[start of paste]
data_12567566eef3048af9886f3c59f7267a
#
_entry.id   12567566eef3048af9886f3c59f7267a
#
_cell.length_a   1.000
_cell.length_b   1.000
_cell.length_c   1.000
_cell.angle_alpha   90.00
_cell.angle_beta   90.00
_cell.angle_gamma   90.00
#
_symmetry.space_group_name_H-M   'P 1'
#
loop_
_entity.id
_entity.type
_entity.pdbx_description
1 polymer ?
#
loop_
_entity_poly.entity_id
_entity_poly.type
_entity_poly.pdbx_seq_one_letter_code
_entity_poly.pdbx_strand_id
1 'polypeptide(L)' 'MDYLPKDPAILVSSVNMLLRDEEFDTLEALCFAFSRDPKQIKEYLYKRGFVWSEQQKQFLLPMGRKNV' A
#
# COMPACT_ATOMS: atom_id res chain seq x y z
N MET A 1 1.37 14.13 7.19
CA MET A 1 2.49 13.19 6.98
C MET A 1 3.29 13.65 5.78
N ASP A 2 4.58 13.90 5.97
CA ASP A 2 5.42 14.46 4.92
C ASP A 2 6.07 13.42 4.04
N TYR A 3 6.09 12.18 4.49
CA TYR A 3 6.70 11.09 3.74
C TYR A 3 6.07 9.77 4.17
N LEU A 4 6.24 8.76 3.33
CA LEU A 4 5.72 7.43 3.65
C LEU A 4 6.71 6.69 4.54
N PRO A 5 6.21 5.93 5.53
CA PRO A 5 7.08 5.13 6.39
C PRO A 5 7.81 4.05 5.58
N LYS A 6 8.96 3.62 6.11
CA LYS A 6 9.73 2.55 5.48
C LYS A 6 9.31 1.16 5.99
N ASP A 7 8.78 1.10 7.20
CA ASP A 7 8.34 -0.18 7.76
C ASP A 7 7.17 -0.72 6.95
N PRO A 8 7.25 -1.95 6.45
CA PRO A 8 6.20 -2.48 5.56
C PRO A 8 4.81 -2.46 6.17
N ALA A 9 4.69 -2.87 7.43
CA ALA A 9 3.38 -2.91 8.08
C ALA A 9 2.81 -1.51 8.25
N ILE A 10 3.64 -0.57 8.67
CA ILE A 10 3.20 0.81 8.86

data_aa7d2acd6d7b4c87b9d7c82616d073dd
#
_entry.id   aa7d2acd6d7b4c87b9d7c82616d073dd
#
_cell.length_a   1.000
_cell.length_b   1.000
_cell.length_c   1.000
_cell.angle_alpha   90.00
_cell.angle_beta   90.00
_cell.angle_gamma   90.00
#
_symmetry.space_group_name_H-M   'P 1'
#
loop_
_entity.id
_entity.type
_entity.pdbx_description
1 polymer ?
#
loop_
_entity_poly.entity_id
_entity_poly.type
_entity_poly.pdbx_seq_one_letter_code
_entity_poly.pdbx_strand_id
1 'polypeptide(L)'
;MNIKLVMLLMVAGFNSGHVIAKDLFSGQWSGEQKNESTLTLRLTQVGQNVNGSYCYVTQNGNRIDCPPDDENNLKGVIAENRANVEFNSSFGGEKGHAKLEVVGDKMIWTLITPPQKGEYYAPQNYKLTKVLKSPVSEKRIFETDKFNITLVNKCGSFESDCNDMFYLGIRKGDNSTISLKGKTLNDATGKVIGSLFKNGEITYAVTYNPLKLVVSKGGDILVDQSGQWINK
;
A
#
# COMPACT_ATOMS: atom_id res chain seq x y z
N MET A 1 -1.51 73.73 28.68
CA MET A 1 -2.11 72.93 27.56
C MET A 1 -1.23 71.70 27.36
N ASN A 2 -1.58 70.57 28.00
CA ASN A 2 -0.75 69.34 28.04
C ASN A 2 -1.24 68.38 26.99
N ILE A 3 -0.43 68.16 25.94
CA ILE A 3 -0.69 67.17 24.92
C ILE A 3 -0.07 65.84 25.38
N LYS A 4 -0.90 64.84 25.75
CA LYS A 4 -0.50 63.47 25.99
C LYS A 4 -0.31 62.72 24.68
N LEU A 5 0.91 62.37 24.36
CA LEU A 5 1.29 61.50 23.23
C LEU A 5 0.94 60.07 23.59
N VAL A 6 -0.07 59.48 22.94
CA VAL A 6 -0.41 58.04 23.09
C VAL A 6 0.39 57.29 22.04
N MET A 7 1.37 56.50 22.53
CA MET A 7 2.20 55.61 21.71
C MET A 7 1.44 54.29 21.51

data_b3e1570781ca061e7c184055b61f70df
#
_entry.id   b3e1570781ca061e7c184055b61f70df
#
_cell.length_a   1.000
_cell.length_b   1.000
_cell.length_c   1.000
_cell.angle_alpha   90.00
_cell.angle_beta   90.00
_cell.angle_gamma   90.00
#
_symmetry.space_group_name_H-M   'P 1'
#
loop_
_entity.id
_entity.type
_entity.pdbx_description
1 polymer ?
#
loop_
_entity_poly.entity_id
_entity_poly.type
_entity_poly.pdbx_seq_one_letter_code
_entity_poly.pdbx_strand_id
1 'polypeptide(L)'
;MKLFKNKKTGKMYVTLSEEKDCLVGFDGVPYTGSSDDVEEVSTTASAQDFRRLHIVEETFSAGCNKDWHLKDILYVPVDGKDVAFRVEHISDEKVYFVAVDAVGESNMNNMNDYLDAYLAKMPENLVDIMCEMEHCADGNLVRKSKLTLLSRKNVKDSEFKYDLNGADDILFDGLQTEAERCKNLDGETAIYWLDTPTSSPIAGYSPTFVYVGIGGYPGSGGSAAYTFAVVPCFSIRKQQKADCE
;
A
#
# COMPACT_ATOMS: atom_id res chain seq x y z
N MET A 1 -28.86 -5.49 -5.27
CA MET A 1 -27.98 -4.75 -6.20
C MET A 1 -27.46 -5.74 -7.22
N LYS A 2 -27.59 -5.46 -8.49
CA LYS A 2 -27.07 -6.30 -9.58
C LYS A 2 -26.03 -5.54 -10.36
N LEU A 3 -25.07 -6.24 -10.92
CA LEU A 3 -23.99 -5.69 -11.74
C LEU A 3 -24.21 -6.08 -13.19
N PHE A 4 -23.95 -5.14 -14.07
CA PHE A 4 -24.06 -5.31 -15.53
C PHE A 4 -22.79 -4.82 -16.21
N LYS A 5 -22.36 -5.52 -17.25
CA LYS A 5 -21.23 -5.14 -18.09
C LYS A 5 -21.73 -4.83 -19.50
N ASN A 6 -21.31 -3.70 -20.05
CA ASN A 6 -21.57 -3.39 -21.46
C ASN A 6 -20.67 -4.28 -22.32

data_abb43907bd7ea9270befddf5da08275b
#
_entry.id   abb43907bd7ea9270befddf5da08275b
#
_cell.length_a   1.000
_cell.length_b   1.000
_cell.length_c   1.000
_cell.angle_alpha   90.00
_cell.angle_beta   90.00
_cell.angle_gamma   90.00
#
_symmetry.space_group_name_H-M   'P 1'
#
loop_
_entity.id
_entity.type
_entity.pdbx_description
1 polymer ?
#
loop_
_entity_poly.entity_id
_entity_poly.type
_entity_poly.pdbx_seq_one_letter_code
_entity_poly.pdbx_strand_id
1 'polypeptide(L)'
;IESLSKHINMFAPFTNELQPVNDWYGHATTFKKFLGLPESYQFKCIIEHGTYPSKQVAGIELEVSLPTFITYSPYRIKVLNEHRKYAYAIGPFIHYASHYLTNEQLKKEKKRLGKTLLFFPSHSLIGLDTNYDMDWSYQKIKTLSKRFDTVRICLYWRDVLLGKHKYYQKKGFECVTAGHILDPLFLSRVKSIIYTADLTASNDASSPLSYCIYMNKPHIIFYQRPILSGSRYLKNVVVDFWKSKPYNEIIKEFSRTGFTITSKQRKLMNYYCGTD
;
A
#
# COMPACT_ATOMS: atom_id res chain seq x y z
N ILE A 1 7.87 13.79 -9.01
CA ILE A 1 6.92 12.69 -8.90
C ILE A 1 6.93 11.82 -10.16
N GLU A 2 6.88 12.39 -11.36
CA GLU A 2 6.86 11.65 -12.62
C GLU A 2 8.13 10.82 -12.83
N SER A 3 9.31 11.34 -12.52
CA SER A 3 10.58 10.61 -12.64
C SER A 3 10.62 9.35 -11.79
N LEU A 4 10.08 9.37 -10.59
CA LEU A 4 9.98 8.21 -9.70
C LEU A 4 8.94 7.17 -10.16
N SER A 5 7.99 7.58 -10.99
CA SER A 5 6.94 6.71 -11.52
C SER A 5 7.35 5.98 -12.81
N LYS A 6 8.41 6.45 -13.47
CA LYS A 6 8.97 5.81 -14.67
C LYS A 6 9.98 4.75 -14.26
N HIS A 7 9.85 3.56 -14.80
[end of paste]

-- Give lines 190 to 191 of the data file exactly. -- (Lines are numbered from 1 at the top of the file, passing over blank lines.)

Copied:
CA GLU A 2 6.86 11.65 -12.62
C GLU A 2 8.13 10.82 -12.83